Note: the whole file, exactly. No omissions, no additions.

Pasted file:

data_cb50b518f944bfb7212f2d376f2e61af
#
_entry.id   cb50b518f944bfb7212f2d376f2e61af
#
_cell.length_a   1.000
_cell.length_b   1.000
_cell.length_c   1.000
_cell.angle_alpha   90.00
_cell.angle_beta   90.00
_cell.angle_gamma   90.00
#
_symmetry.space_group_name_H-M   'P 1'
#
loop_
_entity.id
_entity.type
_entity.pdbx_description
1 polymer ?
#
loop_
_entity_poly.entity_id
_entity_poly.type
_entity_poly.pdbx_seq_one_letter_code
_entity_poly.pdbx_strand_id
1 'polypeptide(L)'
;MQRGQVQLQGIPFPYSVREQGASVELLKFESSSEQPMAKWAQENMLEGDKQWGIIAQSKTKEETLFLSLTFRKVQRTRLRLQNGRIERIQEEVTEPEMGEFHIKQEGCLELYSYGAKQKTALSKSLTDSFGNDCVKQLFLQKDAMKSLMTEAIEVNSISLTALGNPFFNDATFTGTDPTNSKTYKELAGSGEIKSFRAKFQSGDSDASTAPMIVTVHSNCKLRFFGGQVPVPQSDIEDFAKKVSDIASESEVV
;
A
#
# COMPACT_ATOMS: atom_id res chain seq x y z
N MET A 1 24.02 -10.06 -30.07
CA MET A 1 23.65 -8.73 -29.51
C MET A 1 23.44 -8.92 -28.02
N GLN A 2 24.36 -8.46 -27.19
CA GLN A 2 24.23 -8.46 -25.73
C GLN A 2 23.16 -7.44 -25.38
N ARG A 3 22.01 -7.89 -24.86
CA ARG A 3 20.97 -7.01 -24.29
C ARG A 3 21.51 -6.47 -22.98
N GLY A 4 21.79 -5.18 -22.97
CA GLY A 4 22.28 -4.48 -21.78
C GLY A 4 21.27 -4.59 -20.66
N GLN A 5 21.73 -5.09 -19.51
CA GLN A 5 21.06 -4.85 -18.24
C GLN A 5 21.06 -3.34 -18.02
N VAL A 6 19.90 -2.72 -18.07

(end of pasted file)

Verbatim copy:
data_cb50b518f944bfb7212f2d376f2e61af
#
_entry.id   cb50b518f944bfb7212f2d376f2e61af
#
_cell.length_a   1.000
_cell.length_b   1.000
_cell.length_c   1.000
_cell.angle_alpha   90.00
_cell.angle_beta   90.00
_cell.angle_gamma   90.00
#
_symmetry.space_group_name_H-M   'P 1'
#
loop_
_entity.id
_entity.type
_entity.pdbx_description
1 polymer ?
#
loop_
_entity_poly.entity_id
_entity_poly.type
_entity_poly.pdbx_seq_one_letter_code
_entity_poly.pdbx_strand_id
1 'polypeptide(L)'
;MQRGQVQLQGIPFPYSVREQGASVELLKFESSSEQPMAKWAQENMLEGDKQWGIIAQSKTKEETLFLSLTFRKVQRTRLRLQNGRIERIQEEVTEPEMGEFHIKQEGCLELYSYGAKQKTALSKSLTDSFGNDCVKQLFLQKDAMKSLMTEAIEVNSISLTALGNPFFNDATFTGTDPTNSKTYKELAGSGEIKSFRAKFQSGDSDASTAPMIVTVHSNCKLRFFGGQVPVPQSDIEDFAKKVSDIASESEVV
;
A
#
# COMPACT_ATOMS: atom_id res chain seq x y z
N MET A 1 24.02 -10.06 -30.07
CA MET A 1 23.65 -8.73 -29.51
C MET A 1 23.44 -8.92 -28.02
N GLN A 2 24.36 -8.46 -27.19
CA GLN A 2 24.23 -8.46 -25.73
C GLN A 2 23.16 -7.44 -25.38
N ARG A 3 22.01 -7.89 -24.86
CA ARG A 3 20.97 -7.01 -24.29
C ARG A 3 21.51 -6.47 -22.98
N GLY A 4 21.79 -5.18 -22.97
CA GLY A 4 22.28 -4.48 -21.78
C GLY A 4 21.27 -4.59 -20.66
N GLN A 5 21.73 -5.09 -19.51
CA GLN A 5 21.06 -4.85 -18.24
C GLN A 5 21.06 -3.34 -18.02
N VAL A 6 19.90 -2.72 -18.07